Development of my FW Sump

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Development of my FW Sump

Postby Terrance on Mon Mar 19, 2012 12:01 am

Current Problem/Situation
1. Weekly maintenance too long
I've had 2 Aquaclear 110 HOB filters and 2 Fluval FX5 running through the 120g in the past. It took around 40mins to take both canisters apart and clean the filter pads during my weekly water change. That is way too much time for me. I recently sold both HOBs and one of the Fluval FX5, leaving me with only 1 FX5 running with some circulation pumps. It still takes too much time and effort cleaning one canister.
2. Meeting only minimum requirement for keeping a Fahaka
RTR has always kept above minimum requirements for long-time success.

Planning/Overall Goal with a Sump
1. Easier maintenance
2. Stay above minimum tank requirement for a Fahaka & better water quality in between weekly water changes

Equipment/Specs
Tank size: 120g Fahaka
Sump size: 20g long (biggest I can fit)
Media: 5g of Pond Matrix
Equipment: Eheim Jager 200w & Marineland Visi-Therm 200w; Danner Mag 18 pump; 2x 100micron filter socks
Flow: ~1400gph main; sump water turnover of ~140 times per hour
Future equipment: 1g of Purigen (taking out dissolved organics) & DIY Algae Turf Scrubber (taking out dissolve INorganics) when Barney gets bigger. He is ~3inches long at the time of this posting.

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I'm 2 weeks into cycling the Pond Matrix and seeing if it will reduce nitrAtes as advertised. One end has a Koralia circulation pump and the other side has an Aqauclear HOB filter (no media inside) for a total of ~1000gph through the Pond Matrix. Water level is low because I want more flow going through (not over) the Pond Matrix.
Kind regards,
Terrance
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Re: Development of my FW Sump

Postby goldielocke76 on Mon Mar 19, 2012 12:07 am

Interesting. Let me know how it works out for you! I am curious to see your results. =)
5.5g: Pond snails
5.5g: Red Cherry Shrimp and Rams
10g: PZ the Pee Wee (DP), Ghost shrimp, Otos x3
36g: Luau the F8, Zebra nerites x8, sometimes a herd of ghost shrimp for food
60g: Perches the starry blenny, 1 watchman goby Snaps the l.c. hermit, 2 emerald crabs, 1 red crab, 2 turbos, 7 asteas, 2 nerites, 2 clown gobies and 2 firefish gobies (upgrading to a 90 gallon reef)

RIP Yoshi, you are dearly missed <3
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Re: Development of my FW Sump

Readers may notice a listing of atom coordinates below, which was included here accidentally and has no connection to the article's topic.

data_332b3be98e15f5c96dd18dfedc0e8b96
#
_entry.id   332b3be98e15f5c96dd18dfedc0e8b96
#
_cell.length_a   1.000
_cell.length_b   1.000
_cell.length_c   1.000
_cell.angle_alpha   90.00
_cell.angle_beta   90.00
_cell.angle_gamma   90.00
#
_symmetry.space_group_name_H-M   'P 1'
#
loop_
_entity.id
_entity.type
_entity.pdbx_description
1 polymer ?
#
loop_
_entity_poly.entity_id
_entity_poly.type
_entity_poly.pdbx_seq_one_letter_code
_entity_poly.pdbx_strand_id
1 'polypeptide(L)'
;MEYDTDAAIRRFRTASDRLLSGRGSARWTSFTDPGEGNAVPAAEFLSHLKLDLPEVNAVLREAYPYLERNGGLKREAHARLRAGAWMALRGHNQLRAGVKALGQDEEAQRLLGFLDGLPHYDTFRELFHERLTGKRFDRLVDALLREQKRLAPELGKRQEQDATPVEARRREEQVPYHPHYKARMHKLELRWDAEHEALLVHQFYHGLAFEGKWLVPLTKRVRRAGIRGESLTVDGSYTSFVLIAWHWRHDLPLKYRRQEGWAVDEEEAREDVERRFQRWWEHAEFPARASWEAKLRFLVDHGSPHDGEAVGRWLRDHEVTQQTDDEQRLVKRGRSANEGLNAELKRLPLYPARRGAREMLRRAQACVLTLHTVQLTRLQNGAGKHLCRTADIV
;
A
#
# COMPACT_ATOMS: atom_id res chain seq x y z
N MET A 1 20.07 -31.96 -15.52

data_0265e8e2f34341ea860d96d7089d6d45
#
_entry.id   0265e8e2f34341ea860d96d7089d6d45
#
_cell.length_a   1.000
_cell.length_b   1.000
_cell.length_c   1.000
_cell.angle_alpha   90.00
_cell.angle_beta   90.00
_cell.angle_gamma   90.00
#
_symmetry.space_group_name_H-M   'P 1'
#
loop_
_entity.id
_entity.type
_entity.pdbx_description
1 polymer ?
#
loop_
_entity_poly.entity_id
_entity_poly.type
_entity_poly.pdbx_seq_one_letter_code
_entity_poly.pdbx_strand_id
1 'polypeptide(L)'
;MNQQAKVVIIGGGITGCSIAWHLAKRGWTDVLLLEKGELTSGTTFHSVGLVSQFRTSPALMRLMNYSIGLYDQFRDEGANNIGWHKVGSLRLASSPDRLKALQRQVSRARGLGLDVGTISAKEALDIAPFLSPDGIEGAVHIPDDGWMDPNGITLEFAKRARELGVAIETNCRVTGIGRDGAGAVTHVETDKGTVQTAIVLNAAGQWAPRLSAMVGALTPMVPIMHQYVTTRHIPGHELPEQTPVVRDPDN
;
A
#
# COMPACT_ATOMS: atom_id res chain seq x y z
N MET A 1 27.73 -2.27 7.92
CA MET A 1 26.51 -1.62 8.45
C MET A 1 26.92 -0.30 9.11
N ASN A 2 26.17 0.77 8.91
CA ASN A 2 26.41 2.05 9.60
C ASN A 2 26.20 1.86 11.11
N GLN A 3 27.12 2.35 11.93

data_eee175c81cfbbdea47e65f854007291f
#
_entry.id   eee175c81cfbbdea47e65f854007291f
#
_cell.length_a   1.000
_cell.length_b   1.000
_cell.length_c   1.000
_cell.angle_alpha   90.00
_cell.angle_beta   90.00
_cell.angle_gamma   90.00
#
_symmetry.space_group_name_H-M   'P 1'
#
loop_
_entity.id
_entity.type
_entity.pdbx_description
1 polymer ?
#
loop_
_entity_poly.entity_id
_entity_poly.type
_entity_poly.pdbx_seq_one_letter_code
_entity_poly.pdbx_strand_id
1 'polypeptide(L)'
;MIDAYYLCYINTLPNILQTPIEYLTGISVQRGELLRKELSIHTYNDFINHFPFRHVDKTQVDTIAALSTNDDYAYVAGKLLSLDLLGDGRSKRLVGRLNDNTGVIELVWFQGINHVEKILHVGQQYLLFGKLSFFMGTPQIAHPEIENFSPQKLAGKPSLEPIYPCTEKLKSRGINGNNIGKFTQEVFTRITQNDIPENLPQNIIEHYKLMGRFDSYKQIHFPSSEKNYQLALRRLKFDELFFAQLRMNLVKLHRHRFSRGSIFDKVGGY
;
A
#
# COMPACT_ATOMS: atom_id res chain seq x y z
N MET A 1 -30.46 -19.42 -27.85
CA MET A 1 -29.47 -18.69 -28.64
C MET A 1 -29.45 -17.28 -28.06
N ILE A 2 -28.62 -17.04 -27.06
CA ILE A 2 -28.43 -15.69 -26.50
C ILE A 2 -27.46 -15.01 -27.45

Postby RTR on Mon Mar 19, 2012 8:39 am

My external canisters are all bio-only internally in the canisters, generally housing nothing other than Dupla Minikaskade spheres as the biofilter substrate. The canisters are prefiltered at the tank intake , normally with FilterMax sponges as mechanical filters. At water change time, the canister is shut down, the prefilter pulled and rinsed (tap water is fine, no biofiltration needed or desired on the prefilters), Once monthly the canister is back-siphoned to drain in case any debris has built up internally. They are only opened every six months to a year to clean the hoses internally as and if needed. It is all fast and easy. I have too many tanks to do time-consuming upkeep. A big pat of having more than a handful of tanks is having or developing techniques which are quick and simple while still accomplishing the required processes. In-tank mechanical filtration needs only quic and fast rinsing.

We had an article on bio-only canister filtration in the library, but I do not know if it in the files saved or not. It will be replaced when the site is restored if it is not currently available.

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Re: Development of my FW Sump

Postby Terrance on Mon Mar 19, 2012 11:02 pm

I think I found one of your bio-only canister filtration on badmanstropicalfish.com
Kind regards,
Terrance
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Re: Development of my FW Sump

Postby RTR on Tue Mar 20, 2012 8:57 am

That one is a bit old, but covers the concept.

I have simplified it a bit more in current practice, as I mentioned in the post above.
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Re: Development of my FW Sump

Postby Terrance on Tue May 15, 2012 2:05 am

RTR, I went ahead and made a sump after comparing the external filter with a sponge at the intake vs a sump. I liked the sump better. Today I am done.

It look 4-5 months to gather all the funds to purchase everything I needed, but its worth the wait. After drilling my tank 2-3 weeks ago, I hooked up my glass-hole overflow. Today, I finished the plumbing.

I bought the 1500 overflow kit and the 3/4" return kit.
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The eggcrate basket carries enough Seachem Pond Matrix to fill up a 5g bucket. After testing for a month and a half, I don't think it can culture anaerobic bacteria (removal of nitrAte). This is my biological filtration.